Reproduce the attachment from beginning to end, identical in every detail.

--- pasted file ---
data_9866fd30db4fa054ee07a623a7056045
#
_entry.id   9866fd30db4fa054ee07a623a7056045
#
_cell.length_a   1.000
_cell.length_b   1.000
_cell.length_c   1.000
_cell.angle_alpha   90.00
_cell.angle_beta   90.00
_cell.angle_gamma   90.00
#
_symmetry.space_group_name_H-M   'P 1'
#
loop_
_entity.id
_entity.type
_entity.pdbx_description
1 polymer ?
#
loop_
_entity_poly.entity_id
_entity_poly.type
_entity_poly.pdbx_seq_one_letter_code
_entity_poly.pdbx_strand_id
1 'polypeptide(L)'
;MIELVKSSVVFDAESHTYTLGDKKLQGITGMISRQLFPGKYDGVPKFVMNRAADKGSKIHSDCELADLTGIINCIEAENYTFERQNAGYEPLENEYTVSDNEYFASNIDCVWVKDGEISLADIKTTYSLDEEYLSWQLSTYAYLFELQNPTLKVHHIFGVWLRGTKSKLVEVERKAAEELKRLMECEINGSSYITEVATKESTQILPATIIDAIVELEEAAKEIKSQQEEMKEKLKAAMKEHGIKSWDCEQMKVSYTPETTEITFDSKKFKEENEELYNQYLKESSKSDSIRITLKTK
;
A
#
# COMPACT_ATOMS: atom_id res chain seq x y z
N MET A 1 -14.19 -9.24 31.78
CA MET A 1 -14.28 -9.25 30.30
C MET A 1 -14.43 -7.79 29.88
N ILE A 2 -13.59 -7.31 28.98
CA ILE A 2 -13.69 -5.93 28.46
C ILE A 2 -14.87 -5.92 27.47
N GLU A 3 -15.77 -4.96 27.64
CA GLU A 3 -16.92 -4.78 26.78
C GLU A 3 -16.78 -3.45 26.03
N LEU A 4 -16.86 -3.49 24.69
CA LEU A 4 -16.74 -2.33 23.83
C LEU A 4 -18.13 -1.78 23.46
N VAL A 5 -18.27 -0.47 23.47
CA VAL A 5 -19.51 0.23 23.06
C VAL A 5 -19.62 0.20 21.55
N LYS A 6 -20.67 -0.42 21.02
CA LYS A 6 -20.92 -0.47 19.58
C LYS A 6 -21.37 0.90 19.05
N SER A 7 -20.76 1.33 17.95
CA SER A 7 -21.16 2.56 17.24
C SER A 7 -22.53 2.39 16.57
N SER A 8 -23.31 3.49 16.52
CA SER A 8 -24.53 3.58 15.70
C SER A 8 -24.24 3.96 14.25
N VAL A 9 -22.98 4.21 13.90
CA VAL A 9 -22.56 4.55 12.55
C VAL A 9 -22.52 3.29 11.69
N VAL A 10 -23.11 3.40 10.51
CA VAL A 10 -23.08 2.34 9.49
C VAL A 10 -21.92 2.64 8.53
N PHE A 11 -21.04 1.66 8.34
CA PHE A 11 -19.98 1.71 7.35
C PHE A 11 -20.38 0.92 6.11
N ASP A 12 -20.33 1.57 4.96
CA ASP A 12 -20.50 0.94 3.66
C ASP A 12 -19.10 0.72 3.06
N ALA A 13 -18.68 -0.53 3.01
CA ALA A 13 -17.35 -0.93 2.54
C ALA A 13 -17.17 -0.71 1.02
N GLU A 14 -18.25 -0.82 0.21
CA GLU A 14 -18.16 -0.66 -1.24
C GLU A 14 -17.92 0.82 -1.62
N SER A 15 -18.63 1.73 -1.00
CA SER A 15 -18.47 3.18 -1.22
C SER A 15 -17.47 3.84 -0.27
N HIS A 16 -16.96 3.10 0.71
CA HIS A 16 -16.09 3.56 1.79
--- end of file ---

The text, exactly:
data_9866fd30db4fa054ee07a623a7056045
#
_entry.id   9866fd30db4fa054ee07a623a7056045
#
_cell.length_a   1.000
_cell.length_b   1.000
_cell.length_c   1.000
_cell.angle_alpha   90.00
_cell.angle_beta   90.00
_cell.angle_gamma   90.00
#
_symmetry.space_group_name_H-M   'P 1'
#
loop_
_entity.id
_entity.type
_entity.pdbx_description
1 polymer ?
#
loop_
_entity_poly.entity_id
_entity_poly.type
_entity_poly.pdbx_seq_one_letter_code
_entity_poly.pdbx_strand_id
1 'polypeptide(L)'
;MIELVKSSVVFDAESHTYTLGDKKLQGITGMISRQLFPGKYDGVPKFVMNRAADKGSKIHSDCELADLTGIINCIEAENYTFERQNAGYEPLENEYTVSDNEYFASNIDCVWVKDGEISLADIKTTYSLDEEYLSWQLSTYAYLFELQNPTLKVHHIFGVWLRGTKSKLVEVERKAAEELKRLMECEINGSSYITEVATKESTQILPATIIDAIVELEEAAKEIKSQQEEMKEKLKAAMKEHGIKSWDCEQMKVSYTPETTEITFDSKKFKEENEELYNQYLKESSKSDSIRITLKTK
;
A
#
# COMPACT_ATOMS: atom_id res chain seq x y z
N MET A 1 -14.19 -9.24 31.78
CA MET A 1 -14.28 -9.25 30.30
C MET A 1 -14.43 -7.79 29.88
N ILE A 2 -13.59 -7.31 28.98
CA ILE A 2 -13.69 -5.93 28.46
C ILE A 2 -14.87 -5.92 27.47
N GLU A 3 -15.77 -4.96 27.64
CA GLU A 3 -16.92 -4.78 26.78
C GLU A 3 -16.78 -3.45 26.03
N LEU A 4 -16.86 -3.49 24.69
CA LEU A 4 -16.74 -2.33 23.83
C LEU A 4 -18.13 -1.78 23.46
N VAL A 5 -18.27 -0.47 23.47
CA VAL A 5 -19.51 0.23 23.06
C VAL A 5 -19.62 0.20 21.55
N LYS A 6 -20.67 -0.42 21.02
CA LYS A 6 -20.92 -0.47 19.58
C LYS A 6 -21.37 0.90 19.05
N SER A 7 -20.76 1.33 17.95
CA SER A 7 -21.16 2.56 17.24
C SER A 7 -22.53 2.39 16.57
N SER A 8 -23.31 3.49 16.52
CA SER A 8 -24.53 3.58 15.70
C SER A 8 -24.24 3.96 14.25
N VAL A 9 -22.98 4.21 13.90
CA VAL A 9 -22.56 4.55 12.55
C VAL A 9 -22.52 3.29 11.69
N VAL A 10 -23.11 3.40 10.51
CA VAL A 10 -23.08 2.34 9.49
C VAL A 10 -21.92 2.64 8.53
N PHE A 11 -21.04 1.66 8.34
CA PHE A 11 -19.98 1.71 7.35
C PHE A 11 -20.38 0.92 6.11
N ASP A 12 -20.33 1.57 4.96
CA ASP A 12 -20.50 0.94 3.66
C ASP A 12 -19.10 0.72 3.06
N ALA A 13 -18.68 -0.53 3.01
CA ALA A 13 -17.35 -0.93 2.54
C ALA A 13 -17.17 -0.71 1.02
N GLU A 14 -18.25 -0.82 0.21
CA GLU A 14 -18.16 -0.66 -1.24
C GLU A 14 -17.92 0.82 -1.62
N SER A 15 -18.63 1.73 -1.00
CA SER A 15 -18.47 3.18 -1.22
C SER A 15 -17.47 3.84 -0.27
N HIS A 16 -16.96 3.10 0.71
CA HIS A 16 -16.09 3.56 1.79